CHILD ABDUCTION PLOT
Tuesday, 24 September 2013
PRE-PLANNED, devious, selfish and evil.
These are the words used by a Newry Crown Court Judge to describe the plot by a foreign national living in the city to abduct his three children and take them to his homeland.
Mohamad Fayad of Upper Edward Street attempted fleeing Northern Ireland with his three youngsters in tow on March 29 last year.
But vigilant neighbours, who became suspicious after seeing him and the then 11-year-old twins and nine-year-old daughter leaving, contacted police.
The court heard that a very effective police swoop was operated, with Fayad tracked from Newry bus depot to Dublin airport - where he'd booked a one-way flight for him and his children, without the knowledge of their mother, to Heathrow. From there a connecting one-way flight to Beirut had been booked.
Gardai were alerted and apprehended Fayad at Dublin airport where, with the Guards being unable to arrest him due to the jurisdiction, he chose to leave his children with the officers and continue on his journey. But his plan was scuppered at Heathrow, where he was arrested by airport police as he attempted boarding the Beirut flight. His luggage was searched and £3,000 worth of jewellery was found along with the children's passports and a Lebanese Identity Card, all of which had earlier been stolen from the home of Fayad's estranged wife, the children's mother.
The court heard that Fayad denied all allegations against him, claiming his intention was to take the children to Beirut for a weekend break and that he'd taken the jewellery "for safekeeping". Texts later seen by police, sent from Fayad's phone to the children's mother, aimed to persuade her to back his story and say she'd consented to him taking the children.
But, with evidence mounting - including the lack of return flights, the fact he'd given his landlord notice a month before the date in question, packed eight suitcases with clothes and household items and sold his car - Fayad was charged with three counts of child abduction by a parent and burglary. He maintained his innocence until shortly before he was due to stand trial, when he changed his plea on all charges to guilty.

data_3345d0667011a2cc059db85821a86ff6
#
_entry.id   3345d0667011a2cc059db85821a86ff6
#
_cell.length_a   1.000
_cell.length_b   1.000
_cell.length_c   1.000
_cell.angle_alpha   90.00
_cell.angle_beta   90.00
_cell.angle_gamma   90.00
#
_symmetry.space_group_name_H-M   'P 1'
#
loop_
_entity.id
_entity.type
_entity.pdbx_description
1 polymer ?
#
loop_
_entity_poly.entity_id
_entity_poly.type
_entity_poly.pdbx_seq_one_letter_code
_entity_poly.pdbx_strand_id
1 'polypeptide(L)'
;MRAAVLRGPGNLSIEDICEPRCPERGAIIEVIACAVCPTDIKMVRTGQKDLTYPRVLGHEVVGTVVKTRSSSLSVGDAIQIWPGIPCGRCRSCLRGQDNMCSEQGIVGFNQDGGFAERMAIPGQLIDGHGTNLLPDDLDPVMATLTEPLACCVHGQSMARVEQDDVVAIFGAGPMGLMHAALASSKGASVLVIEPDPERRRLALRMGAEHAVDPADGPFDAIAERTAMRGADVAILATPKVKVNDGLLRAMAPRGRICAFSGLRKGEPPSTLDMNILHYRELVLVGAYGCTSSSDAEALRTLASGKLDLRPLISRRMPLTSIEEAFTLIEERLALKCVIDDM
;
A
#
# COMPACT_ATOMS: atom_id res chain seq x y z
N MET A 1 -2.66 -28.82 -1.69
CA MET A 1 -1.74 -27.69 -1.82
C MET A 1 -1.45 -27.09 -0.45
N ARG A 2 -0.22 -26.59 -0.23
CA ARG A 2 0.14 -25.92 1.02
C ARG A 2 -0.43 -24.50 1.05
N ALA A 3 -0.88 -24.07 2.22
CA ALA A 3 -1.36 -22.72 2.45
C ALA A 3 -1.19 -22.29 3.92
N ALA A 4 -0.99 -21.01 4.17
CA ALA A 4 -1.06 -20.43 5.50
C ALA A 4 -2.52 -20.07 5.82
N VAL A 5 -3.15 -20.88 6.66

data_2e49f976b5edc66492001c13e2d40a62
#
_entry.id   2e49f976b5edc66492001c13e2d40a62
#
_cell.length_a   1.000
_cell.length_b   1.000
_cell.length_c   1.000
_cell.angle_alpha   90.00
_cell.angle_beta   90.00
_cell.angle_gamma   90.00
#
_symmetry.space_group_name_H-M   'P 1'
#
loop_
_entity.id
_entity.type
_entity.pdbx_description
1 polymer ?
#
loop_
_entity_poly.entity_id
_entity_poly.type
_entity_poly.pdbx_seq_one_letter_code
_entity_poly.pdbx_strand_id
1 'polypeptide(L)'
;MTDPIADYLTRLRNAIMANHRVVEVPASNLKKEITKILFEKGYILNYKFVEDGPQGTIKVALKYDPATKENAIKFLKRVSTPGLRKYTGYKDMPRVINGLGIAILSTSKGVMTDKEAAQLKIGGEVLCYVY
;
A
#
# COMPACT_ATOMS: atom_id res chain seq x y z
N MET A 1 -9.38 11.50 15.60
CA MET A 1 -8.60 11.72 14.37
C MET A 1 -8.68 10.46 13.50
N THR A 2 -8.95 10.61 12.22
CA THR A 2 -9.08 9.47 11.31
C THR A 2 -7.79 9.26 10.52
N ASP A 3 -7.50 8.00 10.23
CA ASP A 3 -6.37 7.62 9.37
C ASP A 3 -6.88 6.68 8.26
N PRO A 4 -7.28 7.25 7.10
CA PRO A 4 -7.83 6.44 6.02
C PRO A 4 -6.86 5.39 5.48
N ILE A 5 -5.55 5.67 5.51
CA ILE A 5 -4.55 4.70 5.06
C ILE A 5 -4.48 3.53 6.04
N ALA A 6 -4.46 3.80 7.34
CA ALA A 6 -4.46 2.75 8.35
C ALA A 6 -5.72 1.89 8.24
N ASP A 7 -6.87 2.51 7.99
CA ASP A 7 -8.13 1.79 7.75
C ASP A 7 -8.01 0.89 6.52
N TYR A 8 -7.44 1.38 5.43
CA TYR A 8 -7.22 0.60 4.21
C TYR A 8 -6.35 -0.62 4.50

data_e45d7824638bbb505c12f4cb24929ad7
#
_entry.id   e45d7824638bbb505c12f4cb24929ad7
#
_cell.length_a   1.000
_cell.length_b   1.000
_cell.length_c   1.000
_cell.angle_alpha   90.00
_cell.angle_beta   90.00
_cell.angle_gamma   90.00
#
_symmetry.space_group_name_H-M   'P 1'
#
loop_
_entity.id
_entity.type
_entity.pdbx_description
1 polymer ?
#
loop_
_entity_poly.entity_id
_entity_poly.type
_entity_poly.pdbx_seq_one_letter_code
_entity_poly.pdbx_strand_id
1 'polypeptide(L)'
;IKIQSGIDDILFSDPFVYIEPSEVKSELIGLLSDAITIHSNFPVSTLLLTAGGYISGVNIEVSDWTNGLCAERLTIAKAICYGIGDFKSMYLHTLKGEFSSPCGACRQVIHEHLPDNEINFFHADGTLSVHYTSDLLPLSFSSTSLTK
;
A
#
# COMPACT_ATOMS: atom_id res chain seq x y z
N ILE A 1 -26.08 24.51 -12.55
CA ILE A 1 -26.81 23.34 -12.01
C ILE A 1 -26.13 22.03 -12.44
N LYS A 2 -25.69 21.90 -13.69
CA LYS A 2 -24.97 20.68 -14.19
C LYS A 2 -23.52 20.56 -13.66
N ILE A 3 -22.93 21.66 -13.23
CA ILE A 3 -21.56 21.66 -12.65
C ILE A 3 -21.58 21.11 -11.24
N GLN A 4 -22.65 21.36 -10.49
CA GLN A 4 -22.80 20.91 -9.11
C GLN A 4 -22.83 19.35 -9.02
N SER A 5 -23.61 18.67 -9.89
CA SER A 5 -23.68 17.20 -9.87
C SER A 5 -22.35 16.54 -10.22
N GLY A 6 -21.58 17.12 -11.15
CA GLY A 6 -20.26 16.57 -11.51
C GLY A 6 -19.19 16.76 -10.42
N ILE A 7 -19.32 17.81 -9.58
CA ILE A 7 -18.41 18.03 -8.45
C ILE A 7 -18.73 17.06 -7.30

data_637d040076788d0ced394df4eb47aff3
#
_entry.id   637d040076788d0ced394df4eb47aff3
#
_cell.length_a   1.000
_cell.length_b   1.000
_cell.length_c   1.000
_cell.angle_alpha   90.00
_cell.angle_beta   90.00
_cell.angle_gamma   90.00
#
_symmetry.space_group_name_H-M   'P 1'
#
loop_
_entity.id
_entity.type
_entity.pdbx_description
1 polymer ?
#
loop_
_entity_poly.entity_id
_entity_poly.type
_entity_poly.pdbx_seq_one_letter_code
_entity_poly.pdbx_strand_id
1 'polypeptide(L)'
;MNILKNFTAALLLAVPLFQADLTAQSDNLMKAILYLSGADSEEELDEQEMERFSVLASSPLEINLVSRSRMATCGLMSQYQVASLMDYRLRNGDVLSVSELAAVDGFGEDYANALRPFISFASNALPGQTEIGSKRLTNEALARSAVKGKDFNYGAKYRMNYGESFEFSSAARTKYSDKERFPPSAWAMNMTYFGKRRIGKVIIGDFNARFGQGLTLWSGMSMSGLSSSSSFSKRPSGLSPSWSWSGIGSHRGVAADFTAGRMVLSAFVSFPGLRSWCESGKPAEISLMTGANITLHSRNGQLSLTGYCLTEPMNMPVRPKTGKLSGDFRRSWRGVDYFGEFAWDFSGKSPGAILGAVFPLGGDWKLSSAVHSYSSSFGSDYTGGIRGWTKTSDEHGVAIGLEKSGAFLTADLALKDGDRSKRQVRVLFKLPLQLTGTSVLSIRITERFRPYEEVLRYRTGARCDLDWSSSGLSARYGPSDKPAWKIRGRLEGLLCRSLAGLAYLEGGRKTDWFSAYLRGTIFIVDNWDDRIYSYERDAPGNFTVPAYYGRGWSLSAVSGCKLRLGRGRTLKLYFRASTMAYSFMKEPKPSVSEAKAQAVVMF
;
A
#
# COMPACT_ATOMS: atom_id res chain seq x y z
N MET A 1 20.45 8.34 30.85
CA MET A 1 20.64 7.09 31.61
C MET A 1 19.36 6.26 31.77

Passing sentence as a well-dressed Fayad wept in the dock, Judge Kevin Finnegan said he believed the 46-year-old's Fayad's actions had been motivated "one or all of" the factors of unhappiness at the end of his relationship with his wife, a desire to punish her for ending it, access issues and perhaps the intention of using his children as pawns with which to force reconciliation.
Praising the co-ordinated cross-border and UK operation that led to Fayad's arrest, the Judge said it had prevented potential unspeakable pain for his wife and children.
However, while slamming Fayad's actions as unspeakably evil, the Judge added that he must consider the well-being of the children involved, stressing that the court would not wish for them to in any way ever feel burdened by feelings of guilt over their father's fate.
Describing this element as being an exceptional factor in the case, the Judge said it had led him to conclude that prison was not the best outcome. He handed down a two-year sentence, suspended for five years.
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